Crude oil prices fell to a near three-month low on Tuesday following a sharp downturn on Monday due to diminishing demand and a worsening outlook surrounding the Euro-zone crisis.
Brent crude oil dipped below $112 today, the fifth consecutive day of losses, down six percent.
Growing concern over signs of a global economic slowdown throughout much of Europe and the U.S. is driving down prices of crude oil, which fell $1.37 to a low of $96.57 a barrel after trading as low as $95.35 in New York on Monday.
The stunted growth of the U.S. economy mixed with weak fuel demand has analysts doubting its ability to maintain growth levels amid fluctuating energy prices, predicting weak mid- and longterm growth prospects.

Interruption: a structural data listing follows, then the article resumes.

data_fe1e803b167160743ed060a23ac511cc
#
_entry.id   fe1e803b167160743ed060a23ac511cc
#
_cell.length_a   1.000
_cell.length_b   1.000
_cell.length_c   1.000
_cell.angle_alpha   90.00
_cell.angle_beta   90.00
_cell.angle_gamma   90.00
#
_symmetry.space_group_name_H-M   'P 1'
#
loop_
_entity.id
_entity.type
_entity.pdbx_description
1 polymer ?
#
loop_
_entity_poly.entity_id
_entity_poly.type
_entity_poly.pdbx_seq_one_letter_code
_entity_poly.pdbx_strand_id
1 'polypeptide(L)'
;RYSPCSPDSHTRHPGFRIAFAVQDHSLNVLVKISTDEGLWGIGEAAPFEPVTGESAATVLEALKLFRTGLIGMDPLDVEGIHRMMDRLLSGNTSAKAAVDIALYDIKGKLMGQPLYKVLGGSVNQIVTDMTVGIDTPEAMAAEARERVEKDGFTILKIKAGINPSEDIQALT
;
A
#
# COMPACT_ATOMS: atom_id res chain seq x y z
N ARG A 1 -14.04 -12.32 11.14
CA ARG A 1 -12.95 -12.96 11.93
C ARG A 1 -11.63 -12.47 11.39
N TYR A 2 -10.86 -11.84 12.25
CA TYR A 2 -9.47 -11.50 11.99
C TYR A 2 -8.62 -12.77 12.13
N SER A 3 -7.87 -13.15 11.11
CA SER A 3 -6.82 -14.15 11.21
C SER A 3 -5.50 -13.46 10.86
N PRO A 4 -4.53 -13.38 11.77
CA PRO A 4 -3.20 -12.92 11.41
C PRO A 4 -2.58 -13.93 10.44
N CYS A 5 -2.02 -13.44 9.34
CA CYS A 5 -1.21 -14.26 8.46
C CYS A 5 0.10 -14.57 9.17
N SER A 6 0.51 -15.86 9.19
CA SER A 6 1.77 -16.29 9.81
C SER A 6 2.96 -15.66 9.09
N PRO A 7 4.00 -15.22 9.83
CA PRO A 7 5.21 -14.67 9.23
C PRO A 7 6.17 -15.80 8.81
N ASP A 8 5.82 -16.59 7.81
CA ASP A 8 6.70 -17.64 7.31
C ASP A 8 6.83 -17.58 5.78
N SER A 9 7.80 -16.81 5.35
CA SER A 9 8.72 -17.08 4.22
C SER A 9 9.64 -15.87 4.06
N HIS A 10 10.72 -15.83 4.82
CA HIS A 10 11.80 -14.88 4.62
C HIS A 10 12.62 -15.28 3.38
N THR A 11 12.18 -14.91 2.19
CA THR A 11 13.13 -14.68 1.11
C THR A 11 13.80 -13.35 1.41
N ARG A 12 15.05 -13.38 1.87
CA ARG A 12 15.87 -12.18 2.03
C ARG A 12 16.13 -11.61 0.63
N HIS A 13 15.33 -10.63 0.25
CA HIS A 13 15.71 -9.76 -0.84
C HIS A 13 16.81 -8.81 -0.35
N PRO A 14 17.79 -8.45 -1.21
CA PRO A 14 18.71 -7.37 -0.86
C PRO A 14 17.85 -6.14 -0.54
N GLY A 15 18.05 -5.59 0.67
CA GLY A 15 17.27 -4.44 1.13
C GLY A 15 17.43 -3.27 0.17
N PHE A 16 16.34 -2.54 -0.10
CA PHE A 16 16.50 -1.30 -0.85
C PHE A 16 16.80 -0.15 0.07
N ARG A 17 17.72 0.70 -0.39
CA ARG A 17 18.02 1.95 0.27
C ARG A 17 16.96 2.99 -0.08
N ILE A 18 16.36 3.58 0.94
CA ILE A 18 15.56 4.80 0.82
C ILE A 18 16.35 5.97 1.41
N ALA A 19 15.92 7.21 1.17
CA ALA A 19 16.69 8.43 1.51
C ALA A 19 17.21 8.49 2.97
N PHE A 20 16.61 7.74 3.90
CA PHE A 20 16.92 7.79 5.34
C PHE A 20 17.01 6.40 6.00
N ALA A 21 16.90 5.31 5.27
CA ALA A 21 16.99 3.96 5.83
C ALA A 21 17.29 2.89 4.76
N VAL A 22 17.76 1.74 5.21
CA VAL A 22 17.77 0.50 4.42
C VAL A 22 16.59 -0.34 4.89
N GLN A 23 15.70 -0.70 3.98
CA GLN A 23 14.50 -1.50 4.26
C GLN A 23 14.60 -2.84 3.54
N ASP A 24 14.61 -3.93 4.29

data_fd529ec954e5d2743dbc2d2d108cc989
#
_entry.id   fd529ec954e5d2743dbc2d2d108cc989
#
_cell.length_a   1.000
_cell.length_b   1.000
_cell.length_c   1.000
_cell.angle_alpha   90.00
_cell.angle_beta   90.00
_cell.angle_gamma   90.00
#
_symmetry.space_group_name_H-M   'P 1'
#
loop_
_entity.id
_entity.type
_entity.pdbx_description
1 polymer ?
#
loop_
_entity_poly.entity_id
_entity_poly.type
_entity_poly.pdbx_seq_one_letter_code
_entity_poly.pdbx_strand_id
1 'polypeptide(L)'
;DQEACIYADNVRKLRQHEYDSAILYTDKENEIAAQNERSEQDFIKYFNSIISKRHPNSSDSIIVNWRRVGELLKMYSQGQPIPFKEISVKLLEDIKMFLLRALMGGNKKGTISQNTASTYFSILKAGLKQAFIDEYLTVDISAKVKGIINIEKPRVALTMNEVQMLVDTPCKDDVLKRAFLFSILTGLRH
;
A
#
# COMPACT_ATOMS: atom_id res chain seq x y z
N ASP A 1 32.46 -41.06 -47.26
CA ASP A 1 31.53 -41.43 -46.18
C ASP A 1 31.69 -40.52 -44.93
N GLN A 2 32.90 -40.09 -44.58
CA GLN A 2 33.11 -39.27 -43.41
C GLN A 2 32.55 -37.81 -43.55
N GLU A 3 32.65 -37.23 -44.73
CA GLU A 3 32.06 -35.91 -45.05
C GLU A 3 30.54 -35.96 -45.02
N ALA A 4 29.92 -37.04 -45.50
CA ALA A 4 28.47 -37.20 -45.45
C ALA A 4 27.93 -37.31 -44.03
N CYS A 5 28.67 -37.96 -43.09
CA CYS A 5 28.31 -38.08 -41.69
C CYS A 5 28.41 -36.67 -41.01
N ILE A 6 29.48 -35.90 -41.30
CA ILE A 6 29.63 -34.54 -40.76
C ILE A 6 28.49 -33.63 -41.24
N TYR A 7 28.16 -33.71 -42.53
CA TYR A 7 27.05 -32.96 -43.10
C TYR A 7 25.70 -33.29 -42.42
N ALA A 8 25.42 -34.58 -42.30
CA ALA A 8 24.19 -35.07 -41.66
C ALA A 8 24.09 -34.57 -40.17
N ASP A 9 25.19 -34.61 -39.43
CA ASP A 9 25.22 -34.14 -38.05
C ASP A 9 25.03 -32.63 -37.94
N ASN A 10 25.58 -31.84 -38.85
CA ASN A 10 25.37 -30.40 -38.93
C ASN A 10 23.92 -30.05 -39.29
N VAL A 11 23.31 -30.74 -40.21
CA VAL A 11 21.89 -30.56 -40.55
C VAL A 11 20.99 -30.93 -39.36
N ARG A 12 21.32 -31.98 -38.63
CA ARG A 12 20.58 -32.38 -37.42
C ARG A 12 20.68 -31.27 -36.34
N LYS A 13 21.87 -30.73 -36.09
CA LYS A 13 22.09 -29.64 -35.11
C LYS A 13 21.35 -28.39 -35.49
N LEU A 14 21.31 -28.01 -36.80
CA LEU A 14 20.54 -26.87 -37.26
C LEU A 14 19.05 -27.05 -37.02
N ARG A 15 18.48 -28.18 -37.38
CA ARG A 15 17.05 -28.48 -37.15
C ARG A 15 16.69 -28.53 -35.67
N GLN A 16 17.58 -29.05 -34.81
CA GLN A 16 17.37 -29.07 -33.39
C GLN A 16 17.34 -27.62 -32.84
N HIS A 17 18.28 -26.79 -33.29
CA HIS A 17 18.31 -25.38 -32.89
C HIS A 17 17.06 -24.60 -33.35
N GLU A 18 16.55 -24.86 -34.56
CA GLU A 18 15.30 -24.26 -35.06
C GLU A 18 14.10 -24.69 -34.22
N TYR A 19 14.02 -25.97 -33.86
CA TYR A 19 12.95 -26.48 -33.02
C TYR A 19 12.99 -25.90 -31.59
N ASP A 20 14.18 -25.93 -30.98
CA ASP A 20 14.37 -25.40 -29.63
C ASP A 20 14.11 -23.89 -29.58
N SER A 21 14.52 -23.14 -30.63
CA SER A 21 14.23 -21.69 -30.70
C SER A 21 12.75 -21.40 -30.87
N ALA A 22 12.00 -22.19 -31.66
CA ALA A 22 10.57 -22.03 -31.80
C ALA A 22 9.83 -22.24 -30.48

But despite a grim status report of current economic conditions, the sharp downturn in oil prices is good news for U.S. consumers, likely to be met with an increase in consumer spending.
While demand slows, fuel supply levels are rising with increases from Iraq, Libya, and the U.S., according to J.P. Morgan oil analyst, Lawrence Eagles.
Prior to the release of the U.S. Energy Department report, a Bloomberg News survey reported U.S. inventories reached a 21-year high last week at 377.8 million barrels.
After closing at a three-month low yesterday, Saudi Arabia’s Oil Minister Ali al-Naimi said international crude prices are “still a little bit high” at a board meeting in Tokyo earlier today. The world’s biggest crude exporter is storing close to 80 million barrels with 2.5 million barrels a day of spare capacity, and is pumping out 10 million barrels a day – nearly the fastest rate of production in over 30 years. Well, good for you, Saudi Arabia.
That’s all for now,